Jukwaa, a ‘Spotify’ of sorts for Africa has launched to help artists in Kenya and across Africa to monetize their art and beat piracy and poverty at the same time.
Created by the team behind 500 Startups backed Paykind Inc ( a Delaware company) which is registered in Kenya as Cardplanet Solutions (a Nailab and Savannah Fund backed firm, Jukwaa seeks to be a platform that empowers upcoming artists in a Tinder like model.
Founded by Samuel Masinde (CTO) who holds a Bsc. Computer Science Degree from Egerton University and a Masters from Jomo Kenyata University(on going) and Rodgers Muhadi (CEO) with a Bachelor’s Degree in Electrical and Electronics Engineering( Instrumentation and Controls option) from Egerton University, the platform was inspired when the two interacted with a lot of local artists and saw what they were going through.
“We also realized that there is vast talent in Africa and beyond that really wants the right platform,” Muhadi told TechMoran. To support artists, a number of corporates organize auditions such as Tusker Project Fame, KTN- I can Sign, Talanta Mtaani, East Africa Got Talent among others) but most of this are marketing events with a single objective of branding or marketing corporate products and services. Radio, TV and YouTube do not fully address the existing gaps, Muhadi told TechMoran.
“Currently, only popular artists make money, and for them to be popular they need support from their fans. This is a chicken and egg problem that Jukwaa seeks to solve – we are putting the power of artists becoming popular in the hands of their fans, starting with their friends and families,” Muhadi said.
Essentially Jukwaa seeks to be a platform that empowers upcoming people. However, as a business it will make money through selling likes (similar model as Tinder).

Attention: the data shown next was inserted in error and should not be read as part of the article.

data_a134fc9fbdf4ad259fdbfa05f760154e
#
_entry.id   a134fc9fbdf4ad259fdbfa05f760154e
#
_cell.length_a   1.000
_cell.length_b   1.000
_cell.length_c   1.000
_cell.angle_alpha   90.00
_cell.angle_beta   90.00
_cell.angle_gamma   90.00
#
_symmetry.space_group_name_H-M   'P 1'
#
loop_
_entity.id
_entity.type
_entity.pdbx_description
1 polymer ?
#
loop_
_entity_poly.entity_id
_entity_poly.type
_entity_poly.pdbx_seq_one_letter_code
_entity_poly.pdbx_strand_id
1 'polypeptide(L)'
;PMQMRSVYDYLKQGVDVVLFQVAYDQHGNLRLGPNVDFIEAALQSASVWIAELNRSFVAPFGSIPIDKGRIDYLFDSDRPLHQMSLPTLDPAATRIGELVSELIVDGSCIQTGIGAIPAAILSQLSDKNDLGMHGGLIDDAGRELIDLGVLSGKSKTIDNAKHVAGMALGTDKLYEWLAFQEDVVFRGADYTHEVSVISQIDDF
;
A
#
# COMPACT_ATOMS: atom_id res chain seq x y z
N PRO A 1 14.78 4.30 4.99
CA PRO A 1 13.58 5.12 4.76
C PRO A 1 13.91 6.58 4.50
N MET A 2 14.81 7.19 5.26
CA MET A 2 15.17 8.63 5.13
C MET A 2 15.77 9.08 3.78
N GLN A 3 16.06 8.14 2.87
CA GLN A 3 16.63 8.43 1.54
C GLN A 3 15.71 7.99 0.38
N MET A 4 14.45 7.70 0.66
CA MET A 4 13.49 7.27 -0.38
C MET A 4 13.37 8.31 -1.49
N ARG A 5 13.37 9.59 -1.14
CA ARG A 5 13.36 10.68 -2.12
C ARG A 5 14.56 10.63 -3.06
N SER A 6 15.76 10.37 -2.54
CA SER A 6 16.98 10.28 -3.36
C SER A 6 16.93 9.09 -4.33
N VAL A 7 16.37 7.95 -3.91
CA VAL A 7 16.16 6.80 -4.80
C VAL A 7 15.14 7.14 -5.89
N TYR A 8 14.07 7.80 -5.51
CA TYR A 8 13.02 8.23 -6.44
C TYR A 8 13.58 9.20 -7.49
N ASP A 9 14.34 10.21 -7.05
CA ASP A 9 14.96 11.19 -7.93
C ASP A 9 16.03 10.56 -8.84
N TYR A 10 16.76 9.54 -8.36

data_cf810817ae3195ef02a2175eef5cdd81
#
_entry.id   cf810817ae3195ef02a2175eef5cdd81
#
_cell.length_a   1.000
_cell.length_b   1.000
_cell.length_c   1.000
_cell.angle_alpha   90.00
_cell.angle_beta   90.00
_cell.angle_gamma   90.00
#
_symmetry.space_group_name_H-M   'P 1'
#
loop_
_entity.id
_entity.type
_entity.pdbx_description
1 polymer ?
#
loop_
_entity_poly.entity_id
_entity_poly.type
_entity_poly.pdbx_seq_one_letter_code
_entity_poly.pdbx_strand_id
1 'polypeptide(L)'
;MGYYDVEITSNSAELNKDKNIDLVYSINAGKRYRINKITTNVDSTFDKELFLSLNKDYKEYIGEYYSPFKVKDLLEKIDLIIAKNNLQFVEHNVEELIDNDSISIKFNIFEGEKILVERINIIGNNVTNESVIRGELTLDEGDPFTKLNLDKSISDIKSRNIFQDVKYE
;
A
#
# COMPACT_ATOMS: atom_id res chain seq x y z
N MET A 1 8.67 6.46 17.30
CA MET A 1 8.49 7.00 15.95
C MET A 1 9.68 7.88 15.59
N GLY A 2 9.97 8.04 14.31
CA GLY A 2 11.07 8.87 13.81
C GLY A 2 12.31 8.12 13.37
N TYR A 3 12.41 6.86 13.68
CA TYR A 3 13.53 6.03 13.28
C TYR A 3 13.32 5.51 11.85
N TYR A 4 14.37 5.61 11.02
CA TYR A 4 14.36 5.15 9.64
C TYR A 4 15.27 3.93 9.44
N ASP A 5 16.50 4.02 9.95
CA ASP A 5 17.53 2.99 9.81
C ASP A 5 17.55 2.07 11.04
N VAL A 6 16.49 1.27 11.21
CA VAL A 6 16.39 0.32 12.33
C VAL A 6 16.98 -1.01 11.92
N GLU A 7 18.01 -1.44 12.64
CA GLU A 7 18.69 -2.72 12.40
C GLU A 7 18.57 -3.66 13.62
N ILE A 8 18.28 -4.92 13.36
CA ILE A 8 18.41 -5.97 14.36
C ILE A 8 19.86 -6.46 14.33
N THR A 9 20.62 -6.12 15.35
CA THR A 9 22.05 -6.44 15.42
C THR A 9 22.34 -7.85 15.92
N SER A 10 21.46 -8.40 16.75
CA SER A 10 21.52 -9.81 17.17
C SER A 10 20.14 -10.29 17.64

Jukwaa plans to partner with existing offline channels and event organizers to help achieve their vision.
“Only by doing so that we can achieve our mission. A good example is how disruptive companies like Safaricom’s M-PESA leveraged existing networks like banks and corner shops to become global successes. We therefore welcome partnerships from any one that can complement Jukwaa and make it a success,” said Muhadi.
Platforms like Mdundo and Boomplay look like they are competition but Muhadi says they don’t help upcoming artists to breakthrough. Other competing platforms include offline channels Radio, TV and Youtube and estate rap and singing battles.
Music is a large industry globally( evidenced by multi billion dollar music apps like Spotify and I-tunes). Everyone loves new and good music. However, upcoming artist who could have made this new and great music are unable to do this for lack of a launch platform.
To grow as an artist in Kenya you need money, right network, patience and exceptional street smartness which Jukwaa aims to help with. The firm will have an in house IP lawyer to manage copyright issues and will partner with existing production houses like Mains Switch, Decimal Records and Kaka Empire to help produce independent artists.
Muhadi, who has been battling depression after losing money through a fraud-related incident which involved an employee at Paykind says the firm exists legally but the product was given up.